The measure was proposed by then-Yisrael Beytenu MK Sharon Gal. It failed in its first reading by a vote of 94 to 6.

Then-attorney general Yehudah Weinstein suggested it was likely not constitutional, and said he would oppose the bill, which would have faced a certain challenge in court had it passed into law.

Israel currently allows judges to hand down capital punishments only in relation to the Holocaust. The death penalty has only been handed down once, in the 1962 trial of high-ranking Nazi SS officer Adolf Eichmann.

The death penalty bill was a key election promise from Liberman ahead of the March 2015 elections, after which he chose not to enter the Likud-led coalition.

Source: Times of Israel, May 22, 2016


Israel plans death penalty for Palestinian militants

Israel is poised to introduce the death penalty for Palestinian militants after Binyamin Netanyahu invited an ultra-nationalist party to join his coalition government.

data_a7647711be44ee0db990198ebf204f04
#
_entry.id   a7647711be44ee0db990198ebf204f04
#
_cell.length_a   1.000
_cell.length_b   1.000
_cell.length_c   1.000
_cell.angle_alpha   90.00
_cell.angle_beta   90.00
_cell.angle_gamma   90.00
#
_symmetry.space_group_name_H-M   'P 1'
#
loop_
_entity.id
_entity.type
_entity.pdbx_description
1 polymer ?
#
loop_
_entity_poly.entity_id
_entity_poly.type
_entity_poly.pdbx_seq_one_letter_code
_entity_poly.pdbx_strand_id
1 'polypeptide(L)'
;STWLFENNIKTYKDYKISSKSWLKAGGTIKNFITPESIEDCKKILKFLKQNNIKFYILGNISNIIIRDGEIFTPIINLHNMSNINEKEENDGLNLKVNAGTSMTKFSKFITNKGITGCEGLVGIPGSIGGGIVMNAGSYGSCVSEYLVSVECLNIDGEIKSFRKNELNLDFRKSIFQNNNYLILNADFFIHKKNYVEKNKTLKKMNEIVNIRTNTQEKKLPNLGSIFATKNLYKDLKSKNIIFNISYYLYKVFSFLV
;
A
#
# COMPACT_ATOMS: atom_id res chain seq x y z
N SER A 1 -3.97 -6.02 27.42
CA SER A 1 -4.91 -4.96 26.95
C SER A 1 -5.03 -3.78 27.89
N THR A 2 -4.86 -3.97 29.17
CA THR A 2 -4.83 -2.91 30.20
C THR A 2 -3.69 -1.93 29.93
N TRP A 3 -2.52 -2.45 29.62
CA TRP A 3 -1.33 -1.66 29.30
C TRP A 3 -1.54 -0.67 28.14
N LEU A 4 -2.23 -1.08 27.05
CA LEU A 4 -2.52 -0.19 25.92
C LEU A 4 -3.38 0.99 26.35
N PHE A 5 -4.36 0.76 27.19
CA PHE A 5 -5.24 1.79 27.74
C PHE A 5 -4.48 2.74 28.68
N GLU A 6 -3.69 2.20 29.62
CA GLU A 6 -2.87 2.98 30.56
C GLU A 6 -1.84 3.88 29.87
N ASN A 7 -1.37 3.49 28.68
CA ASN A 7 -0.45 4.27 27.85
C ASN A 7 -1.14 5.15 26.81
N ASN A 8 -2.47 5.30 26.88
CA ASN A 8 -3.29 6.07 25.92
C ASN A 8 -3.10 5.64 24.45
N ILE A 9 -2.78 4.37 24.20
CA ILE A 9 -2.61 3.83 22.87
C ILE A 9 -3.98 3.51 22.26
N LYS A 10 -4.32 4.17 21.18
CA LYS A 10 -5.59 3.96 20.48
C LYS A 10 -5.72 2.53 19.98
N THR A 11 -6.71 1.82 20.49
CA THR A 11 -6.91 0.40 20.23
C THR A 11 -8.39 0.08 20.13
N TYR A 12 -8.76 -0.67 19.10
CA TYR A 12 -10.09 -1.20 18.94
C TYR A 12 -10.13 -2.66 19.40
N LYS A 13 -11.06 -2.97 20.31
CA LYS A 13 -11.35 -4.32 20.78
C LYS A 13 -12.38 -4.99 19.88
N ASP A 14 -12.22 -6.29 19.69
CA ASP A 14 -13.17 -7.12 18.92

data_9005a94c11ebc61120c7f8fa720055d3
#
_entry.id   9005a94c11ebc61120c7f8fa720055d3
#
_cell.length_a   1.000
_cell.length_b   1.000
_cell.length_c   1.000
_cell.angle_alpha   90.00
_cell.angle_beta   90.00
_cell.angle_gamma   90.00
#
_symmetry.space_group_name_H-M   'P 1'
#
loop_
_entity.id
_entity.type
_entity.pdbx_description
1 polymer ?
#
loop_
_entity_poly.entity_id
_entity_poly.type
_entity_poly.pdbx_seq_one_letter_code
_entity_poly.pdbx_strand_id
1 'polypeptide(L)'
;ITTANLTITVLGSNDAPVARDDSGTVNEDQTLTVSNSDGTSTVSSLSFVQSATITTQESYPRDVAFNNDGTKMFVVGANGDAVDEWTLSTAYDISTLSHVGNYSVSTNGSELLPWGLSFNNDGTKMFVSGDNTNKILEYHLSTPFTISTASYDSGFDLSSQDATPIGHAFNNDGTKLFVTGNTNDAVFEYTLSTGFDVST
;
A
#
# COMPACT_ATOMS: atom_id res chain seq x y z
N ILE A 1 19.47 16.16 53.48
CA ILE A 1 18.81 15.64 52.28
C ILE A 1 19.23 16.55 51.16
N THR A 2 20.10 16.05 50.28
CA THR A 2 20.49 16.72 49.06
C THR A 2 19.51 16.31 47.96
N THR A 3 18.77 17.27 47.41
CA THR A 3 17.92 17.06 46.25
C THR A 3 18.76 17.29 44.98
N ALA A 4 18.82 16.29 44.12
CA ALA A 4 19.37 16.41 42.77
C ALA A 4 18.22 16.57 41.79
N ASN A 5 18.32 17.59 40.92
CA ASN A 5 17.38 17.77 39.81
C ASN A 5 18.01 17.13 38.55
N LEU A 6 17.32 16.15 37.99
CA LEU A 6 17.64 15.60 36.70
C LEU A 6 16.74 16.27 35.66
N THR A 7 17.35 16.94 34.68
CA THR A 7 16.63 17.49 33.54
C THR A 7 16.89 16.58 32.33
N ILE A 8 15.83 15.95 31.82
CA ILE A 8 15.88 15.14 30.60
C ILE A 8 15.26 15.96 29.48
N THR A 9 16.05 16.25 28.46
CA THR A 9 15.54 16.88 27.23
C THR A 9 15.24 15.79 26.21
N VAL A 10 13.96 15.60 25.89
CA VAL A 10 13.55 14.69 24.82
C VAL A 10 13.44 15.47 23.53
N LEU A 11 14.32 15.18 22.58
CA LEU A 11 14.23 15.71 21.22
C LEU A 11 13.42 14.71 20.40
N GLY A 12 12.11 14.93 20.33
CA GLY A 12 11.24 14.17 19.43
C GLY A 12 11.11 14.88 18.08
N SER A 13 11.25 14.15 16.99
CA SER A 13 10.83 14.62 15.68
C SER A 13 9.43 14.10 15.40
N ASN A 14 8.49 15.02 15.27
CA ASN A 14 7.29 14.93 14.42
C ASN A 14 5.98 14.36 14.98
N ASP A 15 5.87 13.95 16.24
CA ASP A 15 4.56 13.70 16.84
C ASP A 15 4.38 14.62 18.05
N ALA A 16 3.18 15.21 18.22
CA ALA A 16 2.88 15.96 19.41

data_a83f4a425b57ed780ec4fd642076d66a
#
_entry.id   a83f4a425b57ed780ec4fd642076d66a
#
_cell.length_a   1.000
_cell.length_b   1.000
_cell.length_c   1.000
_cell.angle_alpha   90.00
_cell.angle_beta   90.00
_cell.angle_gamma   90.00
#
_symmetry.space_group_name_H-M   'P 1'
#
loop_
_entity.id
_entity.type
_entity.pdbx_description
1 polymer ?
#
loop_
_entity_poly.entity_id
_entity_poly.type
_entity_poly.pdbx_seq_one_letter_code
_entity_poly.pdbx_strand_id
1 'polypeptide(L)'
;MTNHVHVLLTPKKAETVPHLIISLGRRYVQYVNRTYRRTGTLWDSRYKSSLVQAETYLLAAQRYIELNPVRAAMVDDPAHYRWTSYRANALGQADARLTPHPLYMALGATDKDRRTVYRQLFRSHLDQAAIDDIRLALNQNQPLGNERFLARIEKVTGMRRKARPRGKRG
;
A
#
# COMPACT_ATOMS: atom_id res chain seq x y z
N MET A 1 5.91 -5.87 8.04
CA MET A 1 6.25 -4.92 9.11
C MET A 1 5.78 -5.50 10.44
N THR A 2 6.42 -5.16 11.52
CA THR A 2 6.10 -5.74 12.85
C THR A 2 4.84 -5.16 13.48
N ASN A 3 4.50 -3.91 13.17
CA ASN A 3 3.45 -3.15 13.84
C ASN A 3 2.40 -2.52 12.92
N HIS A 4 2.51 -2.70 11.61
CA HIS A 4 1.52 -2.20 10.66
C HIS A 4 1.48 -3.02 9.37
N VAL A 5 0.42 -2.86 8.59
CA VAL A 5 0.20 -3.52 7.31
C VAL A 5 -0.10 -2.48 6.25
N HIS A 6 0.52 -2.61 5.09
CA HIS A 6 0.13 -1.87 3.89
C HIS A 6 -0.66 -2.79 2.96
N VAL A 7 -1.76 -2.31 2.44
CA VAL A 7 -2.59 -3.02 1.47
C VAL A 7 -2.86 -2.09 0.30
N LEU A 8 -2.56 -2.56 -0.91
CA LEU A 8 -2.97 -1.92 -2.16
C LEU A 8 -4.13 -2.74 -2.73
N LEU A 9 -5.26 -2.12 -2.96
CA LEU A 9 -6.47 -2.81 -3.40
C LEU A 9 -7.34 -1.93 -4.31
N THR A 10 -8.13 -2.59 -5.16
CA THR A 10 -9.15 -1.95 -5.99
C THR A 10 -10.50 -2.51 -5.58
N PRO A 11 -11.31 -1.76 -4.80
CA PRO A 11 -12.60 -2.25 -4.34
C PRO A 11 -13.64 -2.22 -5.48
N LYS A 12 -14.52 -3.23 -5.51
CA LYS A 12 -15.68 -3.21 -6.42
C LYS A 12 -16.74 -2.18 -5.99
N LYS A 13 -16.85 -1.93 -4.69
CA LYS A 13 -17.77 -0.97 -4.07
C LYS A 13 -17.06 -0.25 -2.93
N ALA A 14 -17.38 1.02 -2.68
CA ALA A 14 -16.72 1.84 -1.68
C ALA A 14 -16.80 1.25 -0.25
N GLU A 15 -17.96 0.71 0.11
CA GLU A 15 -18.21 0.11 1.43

The rightwinger Avigdor Lieberman made capital punishment a key demand in negotiations this week for his party to shore up Mr Netanyahu's coalition, with Mr Lieberman handed the defence portfolio. Sources from Mr Lieberman's Yisrael Beiteinu party and the ruling Likud said that the prime minister had agreed.

It would be a major policy shift for Israel, which has only ever executed one person: the Nazi officer Adolf Eichmann, who was hanged in 1962 for genocide.

Source: The Times, May 19, 2016


Netanyahu agrees with Liberman on death penalty for terrorists in negotiations

Coalition negotiations between Prime Minister Benjamin Netanyahu and Yisrael Beytenu chair Avigdor Liberman were almost completed after Netanyahu agreed to the condition of setting the death penalty for those who commit terror activities.